Healthy housing

Housing condition

Our vision for Aotearoa in 2040: A healthy home is a human right

  • Homes can be heated and cooled effectively and cheaply.

  • Indoor air is warm and dry to reduce mould and damp inside.

RACP recommendations to make Healthy Housing the Norm

  • Mandate a Healthy Housing Warrant of Fitness to support the enforcement of the Healthy Homes Standards legislation.

  • End prompt payment discounts for energy charges.

  • Bring forward Kāinga Ora compliance with Healthy Homes Standards to July 2022.

  • Ensure all public and community-owned dwellings are subject to a Healthy Homes Standards Warrant of Fitness assessment by July 2023 and private landlords by July 2024.

Homes in Aotearoa NZ are cold and damp — and it’s bad for health

Although there might be less tobacco smoke in the air, and a greater likelihood of ceiling insulation in our homes in 2020, the 'draughty, cold and damp' New Zealand home is still unexceptional.

Living in cold, damp and mouldy homes increases the risk for health conditions for all ages including:

  • asthma
  • rheumatic fever
  • bronchiectasis
  • pneumonia
  • cardiovascular disease
  • chronic respiratory conditions
  • allergies
  • fungal infections

For children and adults who already have compromised immunity, disability or mental health conditions, substandard indoor environments have cumulative effects. This makes it harder to recover from illnesses and reduces wellbeing and quality of life.

Maria — Housing conditionThis is Maria. She’s 21 years old, and lives in the outer suburbs of a big city.

Maria came to the city for work and moved in with her aunt, uncle and cousins. The location was perfect: they live out near the airport, where Maria found work as a cleaner at a nearby hotel. Maria shares a bedroom with her 19 year old cousin, and their clothes are often spotted grey with mould.

Maria’s asthma has worsened since she moved in. The house has cracked guttering which overflows when it rains, and the pipes under the house leak. The property owner is overseas, and his friend is managing their tenancy. Although Maria’s uncle has left messages about the leaking gutters and downpipes and the mould inside, nothing has been fixed.

"I’m reaching for my inhaler all the time. My chest feels tight and it’s hard to breathe."
— Maria on living in a a damp and mouldy house

There are real inequities in our housing

Evidence shows Māori and Pasifika whānau are more likely to live in cold, damp and mouldy homes compared to other population groups. The rates of preventable health conditions in our Māori and Pacific communities signal severe and persistent inequities in housing condition and quality. When rates of asthma and respiratory conditions are broken down by age, there is a strong U-shaped curve.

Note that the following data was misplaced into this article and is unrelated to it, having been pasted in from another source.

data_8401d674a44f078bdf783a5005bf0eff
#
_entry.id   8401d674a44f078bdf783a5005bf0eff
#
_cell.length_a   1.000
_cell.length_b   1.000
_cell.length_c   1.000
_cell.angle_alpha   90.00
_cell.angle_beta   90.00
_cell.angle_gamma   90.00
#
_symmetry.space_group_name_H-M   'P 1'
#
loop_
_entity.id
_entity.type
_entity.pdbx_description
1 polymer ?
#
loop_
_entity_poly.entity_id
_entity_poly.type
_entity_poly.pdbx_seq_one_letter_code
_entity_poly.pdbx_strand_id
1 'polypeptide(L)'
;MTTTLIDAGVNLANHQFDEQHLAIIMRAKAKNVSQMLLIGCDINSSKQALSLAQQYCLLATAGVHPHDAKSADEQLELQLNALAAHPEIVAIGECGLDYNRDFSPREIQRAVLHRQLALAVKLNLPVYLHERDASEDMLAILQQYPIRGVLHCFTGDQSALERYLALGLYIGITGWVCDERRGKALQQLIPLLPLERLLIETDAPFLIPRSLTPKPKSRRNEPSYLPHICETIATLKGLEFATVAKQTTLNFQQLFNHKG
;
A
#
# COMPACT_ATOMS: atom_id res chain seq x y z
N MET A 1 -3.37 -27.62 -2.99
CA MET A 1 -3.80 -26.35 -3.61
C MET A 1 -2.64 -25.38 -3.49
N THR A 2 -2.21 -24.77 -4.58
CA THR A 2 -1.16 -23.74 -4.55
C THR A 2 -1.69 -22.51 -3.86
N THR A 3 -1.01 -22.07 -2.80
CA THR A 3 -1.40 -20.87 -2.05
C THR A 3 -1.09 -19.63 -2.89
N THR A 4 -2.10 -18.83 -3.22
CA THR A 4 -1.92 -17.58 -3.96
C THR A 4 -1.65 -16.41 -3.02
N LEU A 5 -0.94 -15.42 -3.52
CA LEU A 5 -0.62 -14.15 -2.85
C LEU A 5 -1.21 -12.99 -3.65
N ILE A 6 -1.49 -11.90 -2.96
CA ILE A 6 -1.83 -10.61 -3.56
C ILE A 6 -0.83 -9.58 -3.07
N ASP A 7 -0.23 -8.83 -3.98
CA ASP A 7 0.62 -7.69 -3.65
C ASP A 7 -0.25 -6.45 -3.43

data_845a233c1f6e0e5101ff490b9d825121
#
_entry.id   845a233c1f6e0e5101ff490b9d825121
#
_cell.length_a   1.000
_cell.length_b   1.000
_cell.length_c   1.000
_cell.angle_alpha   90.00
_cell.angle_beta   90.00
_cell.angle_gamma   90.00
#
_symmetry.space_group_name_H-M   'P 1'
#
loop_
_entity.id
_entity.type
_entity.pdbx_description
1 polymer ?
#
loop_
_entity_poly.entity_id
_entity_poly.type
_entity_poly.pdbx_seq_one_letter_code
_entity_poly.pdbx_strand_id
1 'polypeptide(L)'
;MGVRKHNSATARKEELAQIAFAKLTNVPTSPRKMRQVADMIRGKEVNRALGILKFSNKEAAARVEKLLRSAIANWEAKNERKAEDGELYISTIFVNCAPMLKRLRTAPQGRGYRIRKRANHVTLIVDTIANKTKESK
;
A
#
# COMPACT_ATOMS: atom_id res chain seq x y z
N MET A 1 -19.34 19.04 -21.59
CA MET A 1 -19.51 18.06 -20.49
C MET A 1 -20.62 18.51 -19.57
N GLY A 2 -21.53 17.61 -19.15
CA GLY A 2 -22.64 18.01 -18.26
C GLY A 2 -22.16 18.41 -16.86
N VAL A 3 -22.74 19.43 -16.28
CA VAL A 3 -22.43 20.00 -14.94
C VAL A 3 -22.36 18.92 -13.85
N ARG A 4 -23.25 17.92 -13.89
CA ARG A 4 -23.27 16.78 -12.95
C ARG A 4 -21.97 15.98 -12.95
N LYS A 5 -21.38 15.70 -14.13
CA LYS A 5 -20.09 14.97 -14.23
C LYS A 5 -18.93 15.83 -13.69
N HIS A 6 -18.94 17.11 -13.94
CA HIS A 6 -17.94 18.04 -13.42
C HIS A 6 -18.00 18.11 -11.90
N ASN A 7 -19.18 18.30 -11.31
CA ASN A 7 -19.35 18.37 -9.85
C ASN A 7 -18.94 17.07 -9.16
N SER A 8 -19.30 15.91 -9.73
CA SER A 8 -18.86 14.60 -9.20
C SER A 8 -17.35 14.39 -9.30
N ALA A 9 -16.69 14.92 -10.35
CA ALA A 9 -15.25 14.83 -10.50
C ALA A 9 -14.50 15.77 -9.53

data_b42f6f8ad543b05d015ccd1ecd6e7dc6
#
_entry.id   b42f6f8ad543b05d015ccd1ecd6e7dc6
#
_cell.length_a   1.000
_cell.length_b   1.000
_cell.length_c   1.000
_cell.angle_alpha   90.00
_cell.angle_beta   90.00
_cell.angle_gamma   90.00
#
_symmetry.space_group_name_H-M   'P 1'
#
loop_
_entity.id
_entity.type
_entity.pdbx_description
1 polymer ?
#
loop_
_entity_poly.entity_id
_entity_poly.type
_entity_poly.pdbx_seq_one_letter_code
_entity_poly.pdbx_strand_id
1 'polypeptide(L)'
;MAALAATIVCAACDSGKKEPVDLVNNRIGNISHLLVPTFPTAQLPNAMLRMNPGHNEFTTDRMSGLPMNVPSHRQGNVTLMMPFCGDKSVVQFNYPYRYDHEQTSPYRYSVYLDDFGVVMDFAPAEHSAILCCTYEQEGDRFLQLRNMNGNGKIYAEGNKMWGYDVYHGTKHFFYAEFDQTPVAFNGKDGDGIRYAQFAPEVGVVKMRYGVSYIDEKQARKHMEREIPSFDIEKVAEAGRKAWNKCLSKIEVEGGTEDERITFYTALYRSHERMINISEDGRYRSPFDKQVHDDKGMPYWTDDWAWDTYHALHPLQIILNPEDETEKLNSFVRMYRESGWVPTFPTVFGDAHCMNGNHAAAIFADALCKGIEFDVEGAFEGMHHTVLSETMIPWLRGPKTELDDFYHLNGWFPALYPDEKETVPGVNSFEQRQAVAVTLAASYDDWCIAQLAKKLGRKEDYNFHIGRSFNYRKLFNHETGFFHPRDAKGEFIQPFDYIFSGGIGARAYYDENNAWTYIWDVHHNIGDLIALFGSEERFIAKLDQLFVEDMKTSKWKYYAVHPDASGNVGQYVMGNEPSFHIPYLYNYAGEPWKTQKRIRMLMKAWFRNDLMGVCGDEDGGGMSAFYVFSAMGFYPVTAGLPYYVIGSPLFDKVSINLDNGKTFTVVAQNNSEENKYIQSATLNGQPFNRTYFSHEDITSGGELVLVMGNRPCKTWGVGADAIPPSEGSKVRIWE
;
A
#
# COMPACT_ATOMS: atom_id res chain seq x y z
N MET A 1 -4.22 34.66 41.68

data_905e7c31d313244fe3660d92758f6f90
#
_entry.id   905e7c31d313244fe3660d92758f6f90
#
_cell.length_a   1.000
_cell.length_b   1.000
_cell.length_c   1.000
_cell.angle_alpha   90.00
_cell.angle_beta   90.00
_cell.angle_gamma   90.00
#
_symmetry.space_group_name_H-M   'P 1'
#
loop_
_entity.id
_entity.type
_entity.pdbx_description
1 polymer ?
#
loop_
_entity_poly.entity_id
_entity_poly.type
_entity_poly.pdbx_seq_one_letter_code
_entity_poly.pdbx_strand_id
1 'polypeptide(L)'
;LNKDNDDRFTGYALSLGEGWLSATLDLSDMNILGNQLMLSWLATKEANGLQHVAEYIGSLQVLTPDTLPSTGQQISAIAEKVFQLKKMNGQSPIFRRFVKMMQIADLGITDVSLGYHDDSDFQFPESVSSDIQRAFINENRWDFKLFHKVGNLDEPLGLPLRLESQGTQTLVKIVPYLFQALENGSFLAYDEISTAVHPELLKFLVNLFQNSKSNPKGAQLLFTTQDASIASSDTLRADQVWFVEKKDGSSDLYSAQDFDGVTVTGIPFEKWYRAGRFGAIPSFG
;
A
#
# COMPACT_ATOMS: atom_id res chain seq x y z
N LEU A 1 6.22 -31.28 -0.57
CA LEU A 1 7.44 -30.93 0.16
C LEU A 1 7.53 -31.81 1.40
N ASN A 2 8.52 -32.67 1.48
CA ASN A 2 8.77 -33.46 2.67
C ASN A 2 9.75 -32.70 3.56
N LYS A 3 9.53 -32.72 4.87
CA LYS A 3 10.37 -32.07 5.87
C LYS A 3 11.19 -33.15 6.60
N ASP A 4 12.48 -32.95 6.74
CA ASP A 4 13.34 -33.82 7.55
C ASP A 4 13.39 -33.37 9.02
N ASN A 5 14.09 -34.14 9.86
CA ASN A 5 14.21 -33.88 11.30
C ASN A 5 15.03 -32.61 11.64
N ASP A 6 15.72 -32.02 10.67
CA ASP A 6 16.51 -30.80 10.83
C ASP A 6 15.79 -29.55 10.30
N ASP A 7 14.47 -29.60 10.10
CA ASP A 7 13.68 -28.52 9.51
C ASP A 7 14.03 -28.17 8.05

A World Health Organization systematic review finds that infants, children and older people are more vulnerable to the effects of mould and damp in particular because they spend more time inside. Tamariki and rangatahi living in damp, cold and mouldy homes are more likely to have asthma, eczema and other allergies, and be hospitalised with severe respiratory infections. These conditions are preventable if warm, dry and safe homes are the norm.

Mark — Housing conditionsMark is 47. He rents a downstairs flat in a small town.

The design of the flat means it can’t be insulated under the floor, and only in parts within the ceiling cavity. This makes it expensive and difficult to heat. Mark has a small fan heater he runs sometimes in the winter. He knows if he does this then he has to save extra money for his power bill. It’s easier for Mark to keep the oven on with the door open and warm the kitchen area.

"I leave the oven on to warm my place up a bit. I have one of those fan heaters but it eats up the power. I can never get the fast payment discounts either. It costs a lot to be warm."
— Mark on heating his flat

Warrant of Fitness for healthy homes

A Warrant of Fitness (WOF) is one way to guarantee that homes meet minimum standards for health and safety. The Healthy Homes Guarantee Act 2019 states a property’s compliance with insulation, heating, ventilation, draught-stopping and moisture barrier standards must be indicated through a tenancy agreement. A landlord’s failure to comply with the standards is taken to be an unlawful act.

There is no mandated independent assessment of whether a home meets the Healthy Homes Standards. The statement included as part of a tenancy agreement doesn't say which Standards have been met or when work or remediation was undertaken. Independent validation of Healthy Homes Standards via a WOF program would give assurance to tenants, property managers and property owners. The poor condition of rental housing stock in Aotearoa NZ is proven. However, assessing where an individual dwelling sits in relation to the Standards remains a lot harder.

COVID-19 has set back implementation timeframes for the Healthy Homes Standards and further delays are likely. It's essential that the COVID-19 recovery and rebuild prioritises the upgrade of public housing stock and the building of new housing stock. Earlier compliance with the Healthy Homes Standards will mean that whānau living in public housing — many of whom live with chronic health conditions, mental health conditions and disabilities — have a basic indoor environment that is healthy and not harmful.

Homes that are warm, dry and safe are important for health. Whānau living in houses that can be heated and cooled effectively will have a better quality of life. This means fewer days off sick from work or school, reduced energy costs and improved mental wellbeing.

We call for a whole-of society response, including government and civil society, to urgently address unsafe housing in Aotearoa NZ and make Healthy Housing the Norm.

Close overlay